How To Dispose Of Mercury-Bulb Thermostats

March 20, 2002
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ROSSLYN, VA — When you remove a customer’s old mercury-bulb thermostat, do you think about recycling the mercury in that bulb? Do you wish you could recycle it, but you don’t know how?

Your options have expanded. Thermostat Recycling Corp.’s (TRC’s) collection services are available in all of the lower 48 states, according to executive director Ric Erdheim.

The collection service has been available for four years. That’s long enough for technicians, contractors, and wholesalers to need a reminder of how it works — and how to bring it to a wholesaler near you.

TRC also announced that it has recovered more than 1,060 lb of mercury from nearly 123,000 used mercury-switch thermostats since it began operation in January, 1998. In 2001 alone, the recycling company has collected more than 48,000 thermostats and processed more than 400 lb of mercury. This represents a 52% increase in thermostats, and a 57% increase in mercury collected during 2000, according to the company.

Mercury at high enough levels can cause health problems, including neurological problems, says Erdheim. “Handling a mercury thermostat won’t result in high exposure,” he adds. “The mercury needs to get into the environment [through incineration], then into the food chain.” The worst results occur when mercury gets into bodies of water, then into fish.

“Some areas are much better in compliance than others,” says Erdheim. Great Lakes states were some of the first involved in the program, and they have higher compliance. Erdheim agrees that this could be associated with the population’s higher awareness of mercury contamination in water and the fish caught from it.

MORE INVOLVEMENT IS NEEDED

“We need the wholesalers to sign up for the program,” he says, “and the contractors to bring the mercury thermostats back in” for disposal.

Participating wholesalers are indicated on the company’s website. If there are no local participating wholesalers, contractors need to ask their wholesalers to sign up. One of the most effective ways to do this, says Erdheim, is through contractor associations or buying groups.

“We get a lot of assistance through the Air Conditioning Contractors of America,” Erdheim says. “They are continuing to work with us.”

However, not everyone who installs or sells mercury thermostats belongs to ACCA, or will come across publication of the program through mainstream or trade media.

“The biggest block to participation is that they don’t know about the program,” Erdheim says. “Or, they may be strongly focused on their business and don’t care much for mercury disposal. Finally, there may not be a conveniently located wholesaler disposal drop site.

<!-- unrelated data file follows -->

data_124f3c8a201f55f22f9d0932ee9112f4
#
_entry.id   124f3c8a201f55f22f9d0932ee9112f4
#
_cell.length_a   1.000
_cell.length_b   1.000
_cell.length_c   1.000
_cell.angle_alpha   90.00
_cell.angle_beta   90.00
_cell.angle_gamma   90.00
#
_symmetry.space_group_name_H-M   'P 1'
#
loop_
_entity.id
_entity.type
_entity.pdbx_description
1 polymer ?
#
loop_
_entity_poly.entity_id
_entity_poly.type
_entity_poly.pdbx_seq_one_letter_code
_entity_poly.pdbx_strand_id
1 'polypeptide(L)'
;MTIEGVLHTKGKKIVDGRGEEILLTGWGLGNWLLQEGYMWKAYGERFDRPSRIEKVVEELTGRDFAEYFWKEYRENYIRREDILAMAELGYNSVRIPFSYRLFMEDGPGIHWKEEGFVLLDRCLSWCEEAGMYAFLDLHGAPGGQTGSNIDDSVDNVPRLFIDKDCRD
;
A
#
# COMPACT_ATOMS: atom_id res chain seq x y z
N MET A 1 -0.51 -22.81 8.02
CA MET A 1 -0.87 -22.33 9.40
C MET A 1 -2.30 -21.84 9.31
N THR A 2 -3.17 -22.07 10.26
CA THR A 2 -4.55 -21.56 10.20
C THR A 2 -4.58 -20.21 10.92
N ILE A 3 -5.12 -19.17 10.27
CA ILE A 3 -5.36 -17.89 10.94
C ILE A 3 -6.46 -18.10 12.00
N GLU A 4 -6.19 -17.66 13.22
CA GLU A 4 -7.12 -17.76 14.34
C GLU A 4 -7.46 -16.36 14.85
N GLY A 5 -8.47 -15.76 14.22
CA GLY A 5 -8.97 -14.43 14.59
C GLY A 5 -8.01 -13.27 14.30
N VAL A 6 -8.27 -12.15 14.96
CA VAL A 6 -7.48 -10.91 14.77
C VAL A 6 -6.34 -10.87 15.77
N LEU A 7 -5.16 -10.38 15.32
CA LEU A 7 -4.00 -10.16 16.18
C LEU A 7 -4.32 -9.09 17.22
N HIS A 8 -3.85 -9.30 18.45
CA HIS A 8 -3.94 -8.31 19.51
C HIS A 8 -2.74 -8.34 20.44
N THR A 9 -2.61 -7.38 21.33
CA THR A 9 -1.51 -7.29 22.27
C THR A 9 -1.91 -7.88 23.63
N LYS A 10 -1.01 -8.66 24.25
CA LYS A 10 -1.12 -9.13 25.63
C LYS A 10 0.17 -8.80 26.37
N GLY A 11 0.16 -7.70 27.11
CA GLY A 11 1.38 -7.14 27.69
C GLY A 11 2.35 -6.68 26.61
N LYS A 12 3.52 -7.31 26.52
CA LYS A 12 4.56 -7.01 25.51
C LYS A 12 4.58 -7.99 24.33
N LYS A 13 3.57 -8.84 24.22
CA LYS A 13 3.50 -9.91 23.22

“That’s where word of mouth comes into play,” he continues. “Contractors who know about the program need to spread the word to their staff and to other companies. They need to ask their wholesalers to get involved in the program if they’re not already.”

HOW IT WORKS

Under this voluntary, industry-sponsored program, hvac contractors can drop off used mercury-switch thermostats — no matter what brand — at participating wholesalers.

Wholesalers collect the thermostats in protective bins supplied by TRC. As of July 1, 2001, there were roughly 1,200 TRC containers in hvac wholesale outlets across the United States. A list of participating wholesalers, current as of January 1, 2002, can be accessed at www.nema.org/trc (website).

When the bins are full, wholesalers send them to the TRC’s recycling center; TRC removes the switches and forwards them to a mercury recycler. All the serious mercury handling is done by TRC and the recycler.

TRC focuses on heating and air conditioning contractors and wholesalers, says Erdheim, because they sell and install the majority of thermostats. Also, the industry already has an infrastructure (the wholesalers) to support an effective collection program.

TRC encourages wholesalers to participate in the program and contractors, for whom the program is free, to take used mercury-switch thermostats to participating wholesalers. The wholesalers only pay a one-time, $15 fee per collection container. The TRC pays for all of the shipping, processing, and mercury recovery costs.

Some local governments have separate programs in place to manage recycling or disposal of used thermostats directly from homeowners. Homeowners can contact their local hazardous waste management office for more information. But homeowners generally are less informed than contractors about mercury disposal.

“Some just aren’t interested,” says Erdheim. “But in most cases where we’ve gotten the word out, we’re doing well.”

Sidebar: Mercury Collection Numbers Rise

TRC began operations in nine states (Florida, Illinois, Indiana, Iowa, Michigan, Minnesota, North Dakota, Ohio, and Wisconsin) and expanded its operations in January 2000 to the District of Columbia and 13 additional states (Connecticut, Delaware, Maine, Maryland, Massachusetts, New Hampshire, New Jersey, New York, Pennsylvania, Rhode Island, Vermont, Virginia, and West Virginia).

By the spring of 2001, TRC was operating in all the lower 48 states. Collections have continued to grow in the original nine states and have started to increase in some of the remaining states, said executive director Ric Erdheim. The number of thermostats collected has tripled between 1998 and 2001.

Publication date: 03/25/2002

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